Friday, Aug. 20, 2004 | 11 a.m.
At 10 of the 15 intersections targeted by Metro Police for increased enforcement of traffic laws, the number of crashes in July dropped compared with July 2003, according to new police statistics.
But more people died on all Clark County roadways this July compared with the same month last year, according to Nevada's Department of Public Safety. The number of July fatalities grew from 19 last year to 29 this year, as the county's overall population also climbed.
"It's still too early to see the benefits," Capt. Vincent Cannito of Metro's Traffic Bureau, said of the department's three-month-old initiative to curb traffic violations and crashes in the valley by issuing a heavy flurry of tickets to offending motorists.
The initiative targets intersections with the highest numbers of crashes, and Metro announces to the public in advance where they'll be cracking down.
Despite Cannito's cautious appraisal of the department's program, the early results pleased at least one public safety expert.
Erin Breen, the director of Safe Community Partnership, part of the Transportation Research Center at the University of Nevada, Las Vegas, said traffic safety continues to be a major problem in the Las Vegas Valley, where motorists running red lights, speeding and following too closely to other vehicles are a common sight.
But she credits Metro for taking steps to address the problems and said the department should take full credit for reducing the number of crashes at some intersections in the valley.
"People had the impression that they were not going to get caught," Breen said of habitual traffic offenders. Metro's increased presence on roadways has begun to change that belief.
At Tropicana Avenue and Koval Lane the number of crashes decreased from 14 in July 2003 to seven last month, according to Metro.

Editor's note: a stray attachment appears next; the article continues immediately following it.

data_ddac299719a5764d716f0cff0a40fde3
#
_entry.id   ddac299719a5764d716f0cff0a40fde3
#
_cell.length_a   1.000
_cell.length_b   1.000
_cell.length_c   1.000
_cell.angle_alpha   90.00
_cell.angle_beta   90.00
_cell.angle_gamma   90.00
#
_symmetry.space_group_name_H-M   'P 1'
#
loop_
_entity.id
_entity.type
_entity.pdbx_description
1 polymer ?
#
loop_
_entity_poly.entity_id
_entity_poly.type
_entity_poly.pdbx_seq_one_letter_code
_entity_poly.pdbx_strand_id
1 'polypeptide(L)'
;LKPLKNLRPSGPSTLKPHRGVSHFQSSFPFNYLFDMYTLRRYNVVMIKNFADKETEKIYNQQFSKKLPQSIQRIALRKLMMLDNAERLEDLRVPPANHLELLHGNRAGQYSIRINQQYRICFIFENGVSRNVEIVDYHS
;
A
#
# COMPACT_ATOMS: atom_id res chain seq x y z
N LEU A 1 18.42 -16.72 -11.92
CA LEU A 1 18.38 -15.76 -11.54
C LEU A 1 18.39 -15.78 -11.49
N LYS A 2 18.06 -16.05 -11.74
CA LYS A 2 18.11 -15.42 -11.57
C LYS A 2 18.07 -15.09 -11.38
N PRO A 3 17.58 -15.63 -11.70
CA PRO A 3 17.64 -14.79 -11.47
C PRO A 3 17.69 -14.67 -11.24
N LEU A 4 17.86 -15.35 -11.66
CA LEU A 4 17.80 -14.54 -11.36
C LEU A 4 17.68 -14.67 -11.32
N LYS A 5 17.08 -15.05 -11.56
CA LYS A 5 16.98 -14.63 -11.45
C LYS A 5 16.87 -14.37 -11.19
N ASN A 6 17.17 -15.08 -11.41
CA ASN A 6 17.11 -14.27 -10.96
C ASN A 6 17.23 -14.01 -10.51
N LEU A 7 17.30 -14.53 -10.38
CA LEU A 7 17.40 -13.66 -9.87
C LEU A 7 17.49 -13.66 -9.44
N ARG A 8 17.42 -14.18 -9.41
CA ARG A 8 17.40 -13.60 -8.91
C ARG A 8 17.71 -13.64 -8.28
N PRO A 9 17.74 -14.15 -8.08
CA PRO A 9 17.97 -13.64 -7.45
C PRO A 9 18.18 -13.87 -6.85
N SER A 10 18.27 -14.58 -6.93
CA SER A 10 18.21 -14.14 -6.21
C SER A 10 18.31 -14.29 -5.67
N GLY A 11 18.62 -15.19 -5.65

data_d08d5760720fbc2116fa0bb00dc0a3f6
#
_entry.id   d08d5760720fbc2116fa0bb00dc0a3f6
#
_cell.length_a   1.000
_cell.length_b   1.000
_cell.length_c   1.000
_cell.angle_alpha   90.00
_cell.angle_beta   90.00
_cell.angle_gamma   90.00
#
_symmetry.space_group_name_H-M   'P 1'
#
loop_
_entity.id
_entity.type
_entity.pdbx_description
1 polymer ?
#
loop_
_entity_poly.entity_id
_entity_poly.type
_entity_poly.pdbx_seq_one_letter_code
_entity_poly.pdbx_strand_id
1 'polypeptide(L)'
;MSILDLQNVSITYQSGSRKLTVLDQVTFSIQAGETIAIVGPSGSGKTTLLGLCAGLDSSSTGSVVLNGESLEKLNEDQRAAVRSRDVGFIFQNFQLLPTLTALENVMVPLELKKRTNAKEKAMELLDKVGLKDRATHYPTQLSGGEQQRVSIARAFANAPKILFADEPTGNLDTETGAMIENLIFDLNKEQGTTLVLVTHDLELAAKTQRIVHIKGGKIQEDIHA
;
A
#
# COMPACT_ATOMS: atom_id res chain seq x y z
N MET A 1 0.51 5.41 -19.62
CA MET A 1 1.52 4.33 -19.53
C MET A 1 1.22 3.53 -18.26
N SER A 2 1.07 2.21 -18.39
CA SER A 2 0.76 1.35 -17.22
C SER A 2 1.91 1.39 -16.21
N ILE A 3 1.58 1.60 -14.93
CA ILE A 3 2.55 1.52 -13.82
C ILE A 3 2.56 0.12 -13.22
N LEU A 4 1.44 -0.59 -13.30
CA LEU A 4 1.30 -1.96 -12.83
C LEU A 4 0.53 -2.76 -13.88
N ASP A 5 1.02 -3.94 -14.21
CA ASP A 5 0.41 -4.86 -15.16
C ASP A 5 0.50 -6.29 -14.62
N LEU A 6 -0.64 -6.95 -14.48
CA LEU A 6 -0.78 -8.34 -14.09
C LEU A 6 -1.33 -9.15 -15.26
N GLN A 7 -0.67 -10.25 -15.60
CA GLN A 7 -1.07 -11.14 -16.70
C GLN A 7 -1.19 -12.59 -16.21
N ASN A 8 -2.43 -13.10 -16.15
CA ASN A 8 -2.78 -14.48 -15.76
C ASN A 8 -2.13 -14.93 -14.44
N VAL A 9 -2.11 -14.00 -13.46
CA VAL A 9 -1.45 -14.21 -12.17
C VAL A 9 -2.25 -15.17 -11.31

Further east, at the intersection of Tropicana and Eastern avenues, the number dropped from five to one.
At one location, Sahara Avenue and Paseo del Prado, the number of crashes increased from five to six.
Combined monthly numbers for the 15 targeted intersections decreased from 79 crashes in July 2003 to 48 last month.
They come out as Metro is gearing up for the back-to-school season. The police are warning motorists to slow down and obey the law as more motorists -- including teenaged drivers -- hit the road as students return to school.
According to Metro's Cannito, police typically witness a jump in the number of fatal crashes in September compared with August.
Last year 13 people died in crashes in Clark County in September compared with nine in August, according to Michael Perondi of Nevada's Office of Traffic Safety.
To help guard schoolchildren from motorists, Metro is currently recruiting crossing guards to work at 237 established school crossings at area elementary schools plus 18 additional ones at brand new elementary schools, said Helen Lawhon, a crossing guard supervisor for Metro Police. The position pays $8.65 an hour.
Recruiters will be at Meadows mall, 4300 Meadows Lane, from 10 a.m. to 9 p.m. Saturday and from 10 a.m. to 6 p.m. Sunday, Lawhon said. Crossing guards work only at elementary schools, Lawhon added, where part of their job is to be a good example for children and parents of safe traffic behavior.
Educating the public is a key component in reducing the number of crashes in the valley, police and traffic safety experts said.
"We don't have enough resources to hit every part of town," Cannito said, explaining why teaching people about the problem is as important as studying the problem. "We're trying to spread our efforts out to see if we're consistent in our results."
Such efforts, though limited, are a critical first step in improving public safety on local roads, said Bill Sousa, an assistant professor of criminal justice at University of Nevada, Las Vegas.
"At the very least it is an informative exercise to determine where the problems are," Sousa, who researches police policy and management, said.
Sousa echoed Cannito's sentiment that more money and additional officers could stand to improve the results of police practices already shown to be effective.
"More officers who do a lot are always better than a few officers who do a lot," Sousa said. "What's more important is what the police are doing."
Sousa added that a good deal of research in the field of criminal justice indicates that an increased police presence in one area has beneficial ripple effects beyond that target, often reducing crime in surrounding areas, too.
He also said a police presence in one area is unlikely to drive motorists to commit the same violations elsewhere.
Shashi Nambisan, a civil engineering professor at UNLV and the director of the university's Transportation Research Center, said law enforcement alone cannot keep the public safe.
"There are four legs that hold up the chair: education, engineering, enforcement and emergency medicine," Nambisan said. "They all have to work together."